Justice R. Dan Cornell held court at the Sault Ste. Marie Courthouse today –literally and figuratively.
The family of Wesley Hallam, whose decapitated and dismembered body was discovered on January 11th, 2011 along Landslide Road in a ditch near Cold Water Creek, returned to court today along with the three co-accused in his death – Dylan Jocko, Ronald Mitchell and Eric Mearow. In March 2011, Sault Ste. Marie Police concluded their search of a garbage dump in Dafter, Michigan, just south of the Sault Michigan/Sault Ontario border, where parts of Wesley’s dismembered body were also recovered.
Sault Ste. Marie Police determined that Wesley Hallam, was killed on January 8th, 2011 at a well-attended house party at 30 Wellington East in Sault Ste. Marie, Ontario.
Today counsel for the co-accused appeared before Justice Cornell to argue two applications submitted during pre-trial motions. A publication ban- five and a half years in effect, prevents the reporting on details of any applications before the Bench as well as evidence presented in the preliminary hearing.
So, what can we talk about today? Well…
Justice Cornell settled upon the Bench today, most irritated with the tardy arrival, by an hour, of Anik Morrow- defence counsel for Ronald Mitchell. Replying to Justice Cornell’s stern reproach when he declared that Morrow had inconvenienced everyone with her delay, Morrow was matter-of-fact and unfazed stating her frustration with crummy scheduling and an inability to navigate the Toronto 5 o’clock traffic crush to catch her flight to the Sault the night before. Cornell was tight lipped, casting a gaze across his specks before laying out the ground rules of his courtroom –everyone is to be prompt, all will listen with courtesy, only one lawyer on their feet at a time, and reinforcing many times that he intended to make good use of this time.
It is obvious that Cornell runs a tight ship and even Crown attorney, J. David MacKenzie (Thunder Bay) –assisting Crown Attorney, Kelly Weeks, was admonished for his mumbling at the onset of the day. Alas, the press also sat up a bit straighter in the long shadow of Cornell’s governance.
Anik Morrow, representing Ron Mitchell, hails from Toronto. She is not a newcomer to the Sault courts and has previously defended locally accused individuals. Ariel Herscovitch, an associate of Derstine Penman in Toronto, has been assisting Jennifer Penman, counsel for Eric Mearow, throughout the preliminary hearing. Bruce Willson, of Willson Carter in Sault Ste. Marie, is serving as defense for Dylan Jocko.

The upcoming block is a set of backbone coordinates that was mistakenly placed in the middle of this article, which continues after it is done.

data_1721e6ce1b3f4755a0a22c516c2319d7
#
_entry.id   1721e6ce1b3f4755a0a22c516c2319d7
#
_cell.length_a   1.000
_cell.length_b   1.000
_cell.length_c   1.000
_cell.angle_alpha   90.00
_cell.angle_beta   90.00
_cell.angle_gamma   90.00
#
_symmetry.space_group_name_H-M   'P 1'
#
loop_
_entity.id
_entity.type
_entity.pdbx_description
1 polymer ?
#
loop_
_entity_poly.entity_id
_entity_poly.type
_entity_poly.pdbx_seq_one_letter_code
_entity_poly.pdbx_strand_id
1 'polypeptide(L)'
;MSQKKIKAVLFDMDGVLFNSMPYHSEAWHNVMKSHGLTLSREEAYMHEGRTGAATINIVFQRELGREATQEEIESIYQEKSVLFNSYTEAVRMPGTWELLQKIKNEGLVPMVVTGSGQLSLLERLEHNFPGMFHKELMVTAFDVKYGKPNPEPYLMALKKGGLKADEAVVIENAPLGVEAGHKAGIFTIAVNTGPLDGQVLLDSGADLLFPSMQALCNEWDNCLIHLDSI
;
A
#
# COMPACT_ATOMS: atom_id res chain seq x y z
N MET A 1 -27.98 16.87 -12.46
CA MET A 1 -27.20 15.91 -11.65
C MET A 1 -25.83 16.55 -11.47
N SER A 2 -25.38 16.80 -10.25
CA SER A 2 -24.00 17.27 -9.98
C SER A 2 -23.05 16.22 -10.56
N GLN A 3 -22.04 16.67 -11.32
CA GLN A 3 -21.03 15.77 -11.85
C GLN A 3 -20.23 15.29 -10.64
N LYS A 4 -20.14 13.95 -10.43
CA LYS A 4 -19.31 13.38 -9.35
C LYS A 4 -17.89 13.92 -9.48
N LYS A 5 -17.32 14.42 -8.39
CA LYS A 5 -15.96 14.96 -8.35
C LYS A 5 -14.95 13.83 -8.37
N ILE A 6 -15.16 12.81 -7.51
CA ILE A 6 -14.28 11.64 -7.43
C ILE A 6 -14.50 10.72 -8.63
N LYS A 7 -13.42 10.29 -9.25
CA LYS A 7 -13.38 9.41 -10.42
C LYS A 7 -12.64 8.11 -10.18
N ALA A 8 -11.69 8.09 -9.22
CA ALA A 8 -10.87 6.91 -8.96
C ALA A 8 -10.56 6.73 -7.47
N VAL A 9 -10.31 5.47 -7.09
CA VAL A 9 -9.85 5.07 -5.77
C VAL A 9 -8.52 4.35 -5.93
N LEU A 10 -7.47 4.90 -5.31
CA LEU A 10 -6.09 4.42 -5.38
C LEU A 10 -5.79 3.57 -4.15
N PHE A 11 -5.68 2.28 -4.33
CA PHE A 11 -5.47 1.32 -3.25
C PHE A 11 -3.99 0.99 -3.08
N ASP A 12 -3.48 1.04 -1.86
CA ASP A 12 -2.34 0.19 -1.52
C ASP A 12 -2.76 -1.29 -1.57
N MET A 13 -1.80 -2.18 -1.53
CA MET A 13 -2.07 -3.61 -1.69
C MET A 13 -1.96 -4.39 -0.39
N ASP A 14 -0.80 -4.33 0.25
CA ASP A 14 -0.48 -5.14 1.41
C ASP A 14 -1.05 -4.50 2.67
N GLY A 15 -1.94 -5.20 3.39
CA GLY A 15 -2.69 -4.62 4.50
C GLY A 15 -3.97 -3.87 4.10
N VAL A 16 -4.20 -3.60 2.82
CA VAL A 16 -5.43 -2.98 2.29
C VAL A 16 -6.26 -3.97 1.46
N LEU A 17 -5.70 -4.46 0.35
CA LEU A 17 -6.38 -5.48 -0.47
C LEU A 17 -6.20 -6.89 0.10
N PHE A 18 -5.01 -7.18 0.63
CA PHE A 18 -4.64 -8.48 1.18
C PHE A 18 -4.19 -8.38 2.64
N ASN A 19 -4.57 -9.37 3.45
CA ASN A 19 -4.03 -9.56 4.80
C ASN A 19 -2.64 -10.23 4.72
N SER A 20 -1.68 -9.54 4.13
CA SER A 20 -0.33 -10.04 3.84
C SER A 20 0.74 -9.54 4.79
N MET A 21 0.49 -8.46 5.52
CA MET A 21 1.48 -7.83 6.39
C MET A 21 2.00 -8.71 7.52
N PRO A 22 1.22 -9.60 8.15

The late morning start began with a thorough grilling of the first witness on one of the two applications presented to the judge today by Herscovitch. At the end of the day Morrow had her crack at the same witness receiving frequent ‘redirection’ from Justice Cornell. Prompts from the judge that defence counsel was not to “plow the same ground” that co-defence covered, and refraining from “repeating evidence” presented by the witness to the same witness, were frequent reminders from Cornell to Morrow. Morrow, who has demonstrated a tireless approach over half a decade on this case, did not back down on her points. At the end of day one, Cornell acquiesced to Morrow’s sinewy focus. Bruce Willson, was behaved, sitting quietly behind his colleagues, occasionally yawning and rubbing his face and admiring the fine architecture of Courtroom 1.
The three co-accused were subdued today, somewhat uncharacteristic of their behaviour in the prisoner box over the course to this lengthy hearing. Mitchell appeared wearing a grey and lime green nylon hoodie, Jocko in an oversized red plaid shirt and black rimmed glasses and Mearow in a black hoodie, head shaven but for a little ponytail of three braids spouting from the top centre of his head.
Sandra Hallam, mother of Wesley, was accompanied by family today, appearing strong, collected and weary all at once.
Six beefy officers of the Sault Ste. Marie Police Emergency Services Unit, were strategically located throughout the courtroom, and in the courthouse halls, one witness, long awaiting their turn in the witness box, withered away, looking in desperate need of refreshment.
The pre-trial applications have been scheduled before the Court until Wednesday, June 29th, 2016. Though a publication ban is in effect, this hearing is open to the public.